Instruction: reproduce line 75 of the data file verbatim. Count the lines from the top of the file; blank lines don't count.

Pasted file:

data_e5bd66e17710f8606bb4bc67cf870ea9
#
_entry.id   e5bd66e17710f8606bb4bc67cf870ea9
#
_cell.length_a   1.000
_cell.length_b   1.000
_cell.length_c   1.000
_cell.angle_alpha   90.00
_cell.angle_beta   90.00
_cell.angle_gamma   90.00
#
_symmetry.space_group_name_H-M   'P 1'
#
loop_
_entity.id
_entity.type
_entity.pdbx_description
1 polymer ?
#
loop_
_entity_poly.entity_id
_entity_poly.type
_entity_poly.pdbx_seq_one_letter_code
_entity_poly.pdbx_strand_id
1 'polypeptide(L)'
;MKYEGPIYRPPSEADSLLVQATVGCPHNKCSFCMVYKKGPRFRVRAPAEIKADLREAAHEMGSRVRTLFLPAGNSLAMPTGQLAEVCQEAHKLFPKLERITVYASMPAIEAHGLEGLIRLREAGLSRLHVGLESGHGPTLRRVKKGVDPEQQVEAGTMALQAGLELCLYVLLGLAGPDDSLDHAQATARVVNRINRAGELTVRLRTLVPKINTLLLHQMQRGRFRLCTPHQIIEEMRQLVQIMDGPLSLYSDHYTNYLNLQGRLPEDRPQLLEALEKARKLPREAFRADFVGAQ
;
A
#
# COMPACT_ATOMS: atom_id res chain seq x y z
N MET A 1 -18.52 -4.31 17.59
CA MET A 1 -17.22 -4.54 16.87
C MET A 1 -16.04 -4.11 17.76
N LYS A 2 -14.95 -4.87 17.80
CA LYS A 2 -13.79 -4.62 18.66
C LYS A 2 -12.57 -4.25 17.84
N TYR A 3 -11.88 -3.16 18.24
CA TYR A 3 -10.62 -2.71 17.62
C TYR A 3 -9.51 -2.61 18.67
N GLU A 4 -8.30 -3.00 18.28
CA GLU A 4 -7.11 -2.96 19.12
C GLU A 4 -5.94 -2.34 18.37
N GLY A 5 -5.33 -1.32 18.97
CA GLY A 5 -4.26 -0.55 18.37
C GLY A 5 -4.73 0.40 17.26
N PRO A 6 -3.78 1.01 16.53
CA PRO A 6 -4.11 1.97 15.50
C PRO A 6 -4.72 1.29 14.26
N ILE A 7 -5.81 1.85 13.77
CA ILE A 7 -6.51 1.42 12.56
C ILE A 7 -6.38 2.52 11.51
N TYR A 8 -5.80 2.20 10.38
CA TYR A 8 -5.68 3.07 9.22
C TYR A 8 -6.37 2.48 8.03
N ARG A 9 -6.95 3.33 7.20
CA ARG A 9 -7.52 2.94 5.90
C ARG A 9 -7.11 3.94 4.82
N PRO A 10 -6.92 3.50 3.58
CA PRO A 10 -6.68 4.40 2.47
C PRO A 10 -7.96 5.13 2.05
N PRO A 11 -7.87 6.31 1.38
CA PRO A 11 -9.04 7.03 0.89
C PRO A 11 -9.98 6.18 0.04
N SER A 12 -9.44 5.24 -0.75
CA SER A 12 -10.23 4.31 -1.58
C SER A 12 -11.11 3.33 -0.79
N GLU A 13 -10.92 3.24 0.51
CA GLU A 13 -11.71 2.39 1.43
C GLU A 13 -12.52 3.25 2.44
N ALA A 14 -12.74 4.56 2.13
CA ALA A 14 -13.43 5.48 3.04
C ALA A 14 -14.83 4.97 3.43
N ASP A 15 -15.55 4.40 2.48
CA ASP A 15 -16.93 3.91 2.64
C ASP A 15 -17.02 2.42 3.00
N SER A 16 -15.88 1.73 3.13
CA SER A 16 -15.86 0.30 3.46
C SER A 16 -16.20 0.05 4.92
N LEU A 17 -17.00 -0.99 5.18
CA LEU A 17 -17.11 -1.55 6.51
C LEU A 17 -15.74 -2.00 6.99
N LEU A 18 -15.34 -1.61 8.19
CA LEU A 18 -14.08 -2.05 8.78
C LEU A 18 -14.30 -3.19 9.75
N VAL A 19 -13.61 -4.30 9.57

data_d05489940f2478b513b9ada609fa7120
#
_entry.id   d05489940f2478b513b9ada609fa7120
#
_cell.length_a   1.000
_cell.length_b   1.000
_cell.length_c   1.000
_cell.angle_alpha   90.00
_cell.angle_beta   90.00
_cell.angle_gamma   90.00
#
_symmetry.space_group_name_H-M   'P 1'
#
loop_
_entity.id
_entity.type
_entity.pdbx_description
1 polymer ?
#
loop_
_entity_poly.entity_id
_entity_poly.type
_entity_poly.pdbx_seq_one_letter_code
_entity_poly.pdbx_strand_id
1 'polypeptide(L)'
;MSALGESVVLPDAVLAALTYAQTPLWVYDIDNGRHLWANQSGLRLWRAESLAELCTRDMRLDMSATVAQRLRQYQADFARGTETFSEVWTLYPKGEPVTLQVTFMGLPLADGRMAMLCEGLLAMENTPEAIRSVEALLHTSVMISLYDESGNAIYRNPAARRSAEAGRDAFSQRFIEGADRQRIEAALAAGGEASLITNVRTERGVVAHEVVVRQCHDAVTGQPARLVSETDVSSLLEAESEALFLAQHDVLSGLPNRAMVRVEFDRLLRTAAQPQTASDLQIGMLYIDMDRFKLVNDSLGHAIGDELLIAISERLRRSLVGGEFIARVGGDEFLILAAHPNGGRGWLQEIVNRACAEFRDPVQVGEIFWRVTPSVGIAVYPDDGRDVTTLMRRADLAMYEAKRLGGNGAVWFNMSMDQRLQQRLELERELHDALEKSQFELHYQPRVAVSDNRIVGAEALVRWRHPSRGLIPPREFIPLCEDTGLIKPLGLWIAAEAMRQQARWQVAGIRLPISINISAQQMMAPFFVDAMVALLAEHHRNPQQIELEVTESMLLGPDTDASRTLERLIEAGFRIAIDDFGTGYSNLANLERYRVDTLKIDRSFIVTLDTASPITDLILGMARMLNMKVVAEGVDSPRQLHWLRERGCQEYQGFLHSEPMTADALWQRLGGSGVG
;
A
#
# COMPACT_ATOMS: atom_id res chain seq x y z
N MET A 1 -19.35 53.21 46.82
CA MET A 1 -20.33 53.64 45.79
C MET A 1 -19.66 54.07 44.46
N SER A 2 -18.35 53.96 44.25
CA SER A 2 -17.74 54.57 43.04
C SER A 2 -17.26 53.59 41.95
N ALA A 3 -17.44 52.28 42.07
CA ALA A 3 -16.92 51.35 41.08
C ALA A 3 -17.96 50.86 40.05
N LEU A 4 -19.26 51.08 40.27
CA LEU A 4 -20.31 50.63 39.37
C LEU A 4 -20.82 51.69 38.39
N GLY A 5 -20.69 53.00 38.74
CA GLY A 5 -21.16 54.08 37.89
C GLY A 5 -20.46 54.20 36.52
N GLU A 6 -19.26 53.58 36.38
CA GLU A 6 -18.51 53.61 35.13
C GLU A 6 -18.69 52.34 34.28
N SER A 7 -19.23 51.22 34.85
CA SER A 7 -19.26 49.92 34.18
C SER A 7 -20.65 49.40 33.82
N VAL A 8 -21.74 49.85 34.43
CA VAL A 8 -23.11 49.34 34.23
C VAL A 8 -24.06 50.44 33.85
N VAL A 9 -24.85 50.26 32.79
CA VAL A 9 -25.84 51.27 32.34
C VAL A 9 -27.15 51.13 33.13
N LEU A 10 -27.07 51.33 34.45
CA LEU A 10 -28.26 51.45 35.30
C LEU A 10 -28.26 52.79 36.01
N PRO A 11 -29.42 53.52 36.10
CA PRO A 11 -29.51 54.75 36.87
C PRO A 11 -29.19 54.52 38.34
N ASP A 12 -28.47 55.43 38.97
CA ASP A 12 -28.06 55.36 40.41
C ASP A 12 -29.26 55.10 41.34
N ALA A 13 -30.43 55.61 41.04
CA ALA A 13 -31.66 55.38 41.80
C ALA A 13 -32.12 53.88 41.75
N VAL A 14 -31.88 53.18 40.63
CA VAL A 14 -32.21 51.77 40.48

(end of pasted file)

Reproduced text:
C ASP A 15 -17.02 2.42 3.00